There is general agreement that to fix the budget problem, program cuts will be combined with using budget reserves and increasing revenue such as eliminating some tax breaks that multinational companies enjoy.
Besides the budget, the spotlight will shine on a public works debate. The state sells bonds - in other words, borrows money - to finance projects ranging from college building repairs to constructing events centers.
Pawlenty proposed spending $825 million, while the House and Senate originally voted for spending $965 million. Behind-the-scenes negotiations apparently have narrowed the differences and a public meeting on the issue should come soon after lawmakers return to St. Paul.
Langseth, Senate bonding chairman, said he expects a bill to be wrapped up quickly.
"You've got to keep probing and see what works," he said.
Status of issues in Minn. Legislature
Baby product safety:
Bills are moving through the Legislature to outlaw baby products made with certain materials but face skepticism from some lawmakers.
Lawmakers are considering increasing blends of biodiesel - a fuel made of plant oil and diesel - to 20 percent from the current 2 percent.
The House and Senate have passed their own public works funding proposals but have yet to compromise an agreement.
Bills to compensate survivors of the Aug. 1 Interstate 35W bridge collapse have passed the House and Senate, but the bills differ on limiting how much money victims could receive.
Legislators last year passed a $34 billion, two-year budget, but now must plug a nearly
$1 billion deficit. Gov. Tim Pawlenty wants to reduce most state budgets by
4 percent and take some money out of surplus funds.
Bills that label some dogs as dangerous are moving through House and Senate committees.
An effort to influence a regional program controlling greenhouse gas emissions is moving through the Legislature but faces intense scrutiny.
Committees have debated requiring Minnesota vehicles to meet the same emissions standards as California, which are stricter than federal standards. The bill has mixed support.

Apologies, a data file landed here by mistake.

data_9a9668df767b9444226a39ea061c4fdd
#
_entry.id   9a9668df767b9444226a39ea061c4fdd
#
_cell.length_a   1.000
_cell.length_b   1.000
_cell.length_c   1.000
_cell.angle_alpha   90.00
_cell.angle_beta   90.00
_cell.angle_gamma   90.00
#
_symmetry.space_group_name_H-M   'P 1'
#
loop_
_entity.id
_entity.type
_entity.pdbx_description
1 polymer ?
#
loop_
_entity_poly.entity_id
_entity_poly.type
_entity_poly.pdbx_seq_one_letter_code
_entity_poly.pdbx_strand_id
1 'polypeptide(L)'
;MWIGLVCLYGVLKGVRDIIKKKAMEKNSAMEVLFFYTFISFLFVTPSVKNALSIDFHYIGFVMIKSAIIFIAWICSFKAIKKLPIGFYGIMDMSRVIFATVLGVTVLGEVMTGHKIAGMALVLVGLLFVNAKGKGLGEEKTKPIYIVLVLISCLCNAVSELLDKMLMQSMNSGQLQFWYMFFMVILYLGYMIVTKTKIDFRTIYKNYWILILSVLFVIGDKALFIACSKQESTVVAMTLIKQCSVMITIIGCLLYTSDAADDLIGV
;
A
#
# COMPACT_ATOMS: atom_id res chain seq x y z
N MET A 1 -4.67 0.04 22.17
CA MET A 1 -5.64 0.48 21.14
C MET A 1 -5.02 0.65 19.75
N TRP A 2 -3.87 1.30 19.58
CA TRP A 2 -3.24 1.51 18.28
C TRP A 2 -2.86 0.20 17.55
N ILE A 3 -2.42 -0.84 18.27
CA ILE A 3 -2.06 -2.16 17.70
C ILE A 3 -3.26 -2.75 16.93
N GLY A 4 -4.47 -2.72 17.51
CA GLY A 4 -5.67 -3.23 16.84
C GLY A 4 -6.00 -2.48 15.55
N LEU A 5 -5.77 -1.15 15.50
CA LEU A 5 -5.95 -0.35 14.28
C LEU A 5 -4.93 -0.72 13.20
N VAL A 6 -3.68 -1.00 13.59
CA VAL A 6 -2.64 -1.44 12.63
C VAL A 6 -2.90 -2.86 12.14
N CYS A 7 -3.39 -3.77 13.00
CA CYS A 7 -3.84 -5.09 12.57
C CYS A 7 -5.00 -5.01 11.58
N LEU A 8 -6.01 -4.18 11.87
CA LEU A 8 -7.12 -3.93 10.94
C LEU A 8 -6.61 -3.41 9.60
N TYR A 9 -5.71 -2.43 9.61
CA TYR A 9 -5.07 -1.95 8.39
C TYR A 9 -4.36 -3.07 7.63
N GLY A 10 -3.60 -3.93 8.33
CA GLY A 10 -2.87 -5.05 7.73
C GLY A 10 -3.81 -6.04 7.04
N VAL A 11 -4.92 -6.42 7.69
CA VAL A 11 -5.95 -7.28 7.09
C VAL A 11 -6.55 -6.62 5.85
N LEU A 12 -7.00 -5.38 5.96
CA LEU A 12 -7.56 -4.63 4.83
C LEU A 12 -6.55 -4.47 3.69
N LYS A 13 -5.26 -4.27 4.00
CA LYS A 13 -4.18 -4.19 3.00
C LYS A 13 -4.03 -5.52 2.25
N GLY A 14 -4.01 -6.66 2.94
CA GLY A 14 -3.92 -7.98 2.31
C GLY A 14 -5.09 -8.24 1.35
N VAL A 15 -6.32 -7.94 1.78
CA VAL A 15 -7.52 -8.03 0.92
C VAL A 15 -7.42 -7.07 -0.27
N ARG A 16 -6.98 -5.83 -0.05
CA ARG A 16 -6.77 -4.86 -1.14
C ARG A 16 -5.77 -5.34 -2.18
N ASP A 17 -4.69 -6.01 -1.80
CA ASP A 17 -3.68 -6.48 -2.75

Lawmakers soon will put together their alternatives to Gov. Tim Pawlenty's health-care budget proposal, which cut $187 million and used another $250 million from a dedicated fund to help balance the state budget.
The House and Senate are considering similar versions of a reform proposal boosting public health awareness, improving care of people with chronic health conditions, expanding coverage of uninsured and forcing providers to post their costs for treatments.
A bill has received tepid support that would require drivers to use hands-free devices to make telephone calls from vehicles.
Another measure spells out phone users' rights.
Teachers and school advocates wanted lawmakers to increase state funding to classrooms this year, but a state budget deficit leaves little room for new spending.
Lawmakers are considering a new program recognizing lake associations for their water and shoreline improvements.
Lake associations could seek a star lake designation for their efforts to enhance water quality and native vegetation growth.
As lawmakers look for ways to fill a nearly $1 billion budget deficit, there is general agreement that no major tax increase will be needed.
After years of debate, the Legislature put a transportation funding package into law, over Gov. Tim Pawlenty's objection.
The $6.6 billion, 10-year plan to fund road, bridge and transit projects relies on gasoline, sales and other tax increases.
Lawmakers are considering a host of transportation policy proposals, such as toughening the state's seat-belt law, banning the use of text messages while driving and strengthening school-bus safety measures.
State Capitol Bureau reporter Scott Wente contributed to this report.
Davis works for Forum Communications Co., which owns The Forum. He can be reached at (651) 290-0707 or email@example.com